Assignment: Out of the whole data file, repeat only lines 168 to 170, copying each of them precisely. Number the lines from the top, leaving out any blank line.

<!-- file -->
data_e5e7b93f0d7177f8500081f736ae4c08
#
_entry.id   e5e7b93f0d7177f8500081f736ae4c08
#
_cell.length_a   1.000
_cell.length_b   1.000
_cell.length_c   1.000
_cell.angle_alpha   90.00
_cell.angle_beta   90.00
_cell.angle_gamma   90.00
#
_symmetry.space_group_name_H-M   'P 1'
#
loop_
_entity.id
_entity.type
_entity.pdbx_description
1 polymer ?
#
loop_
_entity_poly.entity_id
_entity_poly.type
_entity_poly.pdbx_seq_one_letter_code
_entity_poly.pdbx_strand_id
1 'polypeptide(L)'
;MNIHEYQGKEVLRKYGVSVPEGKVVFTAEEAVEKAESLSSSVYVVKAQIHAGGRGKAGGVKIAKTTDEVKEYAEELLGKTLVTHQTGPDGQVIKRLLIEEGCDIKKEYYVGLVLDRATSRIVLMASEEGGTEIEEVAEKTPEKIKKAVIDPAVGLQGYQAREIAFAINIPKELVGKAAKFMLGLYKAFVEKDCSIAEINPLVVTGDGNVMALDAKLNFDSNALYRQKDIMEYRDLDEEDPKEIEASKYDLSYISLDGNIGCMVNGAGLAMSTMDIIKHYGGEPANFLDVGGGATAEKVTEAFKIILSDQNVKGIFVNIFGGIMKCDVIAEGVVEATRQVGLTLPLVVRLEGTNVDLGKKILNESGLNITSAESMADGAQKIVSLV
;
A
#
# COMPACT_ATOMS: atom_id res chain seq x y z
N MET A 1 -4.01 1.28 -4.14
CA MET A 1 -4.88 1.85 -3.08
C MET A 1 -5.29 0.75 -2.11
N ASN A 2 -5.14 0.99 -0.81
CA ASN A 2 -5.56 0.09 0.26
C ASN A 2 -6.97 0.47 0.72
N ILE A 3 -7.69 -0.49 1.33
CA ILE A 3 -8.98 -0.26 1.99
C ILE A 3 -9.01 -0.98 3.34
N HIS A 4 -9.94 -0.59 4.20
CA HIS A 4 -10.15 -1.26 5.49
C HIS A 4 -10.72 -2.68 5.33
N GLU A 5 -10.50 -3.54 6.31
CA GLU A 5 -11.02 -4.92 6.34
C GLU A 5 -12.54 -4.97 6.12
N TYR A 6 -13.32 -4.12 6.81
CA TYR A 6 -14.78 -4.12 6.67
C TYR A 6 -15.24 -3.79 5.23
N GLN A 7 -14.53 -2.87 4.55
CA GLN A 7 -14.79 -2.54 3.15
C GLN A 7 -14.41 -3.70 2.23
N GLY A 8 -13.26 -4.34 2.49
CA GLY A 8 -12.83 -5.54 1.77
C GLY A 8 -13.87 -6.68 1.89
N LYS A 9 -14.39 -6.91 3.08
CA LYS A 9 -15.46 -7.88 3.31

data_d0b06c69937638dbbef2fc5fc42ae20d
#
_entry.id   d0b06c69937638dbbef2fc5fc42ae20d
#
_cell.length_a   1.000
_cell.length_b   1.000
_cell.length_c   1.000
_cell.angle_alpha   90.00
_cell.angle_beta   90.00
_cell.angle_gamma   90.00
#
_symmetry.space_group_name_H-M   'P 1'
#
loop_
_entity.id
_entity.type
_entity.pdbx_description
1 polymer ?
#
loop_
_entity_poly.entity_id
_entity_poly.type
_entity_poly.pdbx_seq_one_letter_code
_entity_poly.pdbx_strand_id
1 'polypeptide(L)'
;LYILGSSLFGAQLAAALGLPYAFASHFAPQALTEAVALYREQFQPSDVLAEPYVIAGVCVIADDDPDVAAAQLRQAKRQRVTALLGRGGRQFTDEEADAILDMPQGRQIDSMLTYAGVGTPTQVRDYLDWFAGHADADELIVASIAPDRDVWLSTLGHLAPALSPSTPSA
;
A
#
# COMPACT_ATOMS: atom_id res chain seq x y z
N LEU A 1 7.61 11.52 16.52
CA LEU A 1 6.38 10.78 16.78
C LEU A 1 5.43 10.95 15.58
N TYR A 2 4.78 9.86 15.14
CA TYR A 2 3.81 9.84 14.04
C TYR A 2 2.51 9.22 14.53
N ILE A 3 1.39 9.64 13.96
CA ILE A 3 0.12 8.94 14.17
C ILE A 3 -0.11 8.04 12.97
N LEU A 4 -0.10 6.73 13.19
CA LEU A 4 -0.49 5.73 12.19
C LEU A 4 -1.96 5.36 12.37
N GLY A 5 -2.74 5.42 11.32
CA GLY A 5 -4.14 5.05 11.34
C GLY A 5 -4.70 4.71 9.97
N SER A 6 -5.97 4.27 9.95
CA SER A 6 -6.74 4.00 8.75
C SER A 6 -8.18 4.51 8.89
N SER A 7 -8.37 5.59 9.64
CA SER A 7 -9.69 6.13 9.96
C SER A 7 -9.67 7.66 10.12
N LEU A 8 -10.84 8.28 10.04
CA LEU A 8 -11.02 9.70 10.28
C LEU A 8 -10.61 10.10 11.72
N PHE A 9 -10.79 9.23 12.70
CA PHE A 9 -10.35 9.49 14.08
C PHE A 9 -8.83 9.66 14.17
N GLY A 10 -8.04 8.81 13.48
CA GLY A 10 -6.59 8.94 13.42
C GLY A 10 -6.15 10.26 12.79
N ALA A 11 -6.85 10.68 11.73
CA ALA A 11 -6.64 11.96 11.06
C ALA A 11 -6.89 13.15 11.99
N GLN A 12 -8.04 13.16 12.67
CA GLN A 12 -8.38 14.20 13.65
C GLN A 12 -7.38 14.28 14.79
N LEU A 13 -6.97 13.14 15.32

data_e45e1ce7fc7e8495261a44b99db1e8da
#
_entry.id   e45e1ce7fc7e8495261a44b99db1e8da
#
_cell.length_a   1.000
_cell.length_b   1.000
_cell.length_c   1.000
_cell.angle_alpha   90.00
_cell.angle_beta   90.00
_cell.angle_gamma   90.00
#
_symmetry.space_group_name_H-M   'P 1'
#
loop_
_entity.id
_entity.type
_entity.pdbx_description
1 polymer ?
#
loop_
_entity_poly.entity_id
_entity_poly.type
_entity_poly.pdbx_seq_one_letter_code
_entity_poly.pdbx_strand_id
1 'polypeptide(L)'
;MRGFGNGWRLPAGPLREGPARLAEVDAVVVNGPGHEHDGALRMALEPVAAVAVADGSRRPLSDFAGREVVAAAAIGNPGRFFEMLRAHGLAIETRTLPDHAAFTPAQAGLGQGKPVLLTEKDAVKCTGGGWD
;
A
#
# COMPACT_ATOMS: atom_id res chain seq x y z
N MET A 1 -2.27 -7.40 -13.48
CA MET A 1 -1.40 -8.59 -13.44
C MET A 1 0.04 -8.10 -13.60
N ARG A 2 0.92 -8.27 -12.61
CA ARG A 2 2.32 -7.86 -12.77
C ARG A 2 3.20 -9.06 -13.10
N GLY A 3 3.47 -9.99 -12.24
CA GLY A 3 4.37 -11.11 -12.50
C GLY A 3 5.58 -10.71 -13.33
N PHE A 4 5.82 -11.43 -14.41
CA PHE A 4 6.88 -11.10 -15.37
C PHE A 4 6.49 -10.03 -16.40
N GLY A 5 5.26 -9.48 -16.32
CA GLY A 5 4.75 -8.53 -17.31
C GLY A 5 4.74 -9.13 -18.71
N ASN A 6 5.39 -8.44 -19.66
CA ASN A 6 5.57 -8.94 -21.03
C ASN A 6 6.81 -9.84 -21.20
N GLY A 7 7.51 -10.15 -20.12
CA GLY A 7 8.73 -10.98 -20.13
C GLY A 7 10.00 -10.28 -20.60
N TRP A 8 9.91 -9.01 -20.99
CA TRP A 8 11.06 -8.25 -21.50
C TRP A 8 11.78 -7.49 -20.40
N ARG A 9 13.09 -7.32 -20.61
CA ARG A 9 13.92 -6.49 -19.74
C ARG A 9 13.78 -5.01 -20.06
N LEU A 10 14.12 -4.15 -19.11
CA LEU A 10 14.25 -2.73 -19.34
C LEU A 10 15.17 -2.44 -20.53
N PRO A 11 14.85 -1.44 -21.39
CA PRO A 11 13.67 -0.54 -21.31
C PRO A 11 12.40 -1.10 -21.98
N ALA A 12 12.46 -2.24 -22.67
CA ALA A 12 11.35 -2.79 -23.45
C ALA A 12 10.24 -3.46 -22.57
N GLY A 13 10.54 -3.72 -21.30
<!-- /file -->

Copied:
C GLY A 5 4.74 -9.13 -18.71
N ASN A 6 5.39 -8.44 -19.66
CA ASN A 6 5.57 -8.94 -21.03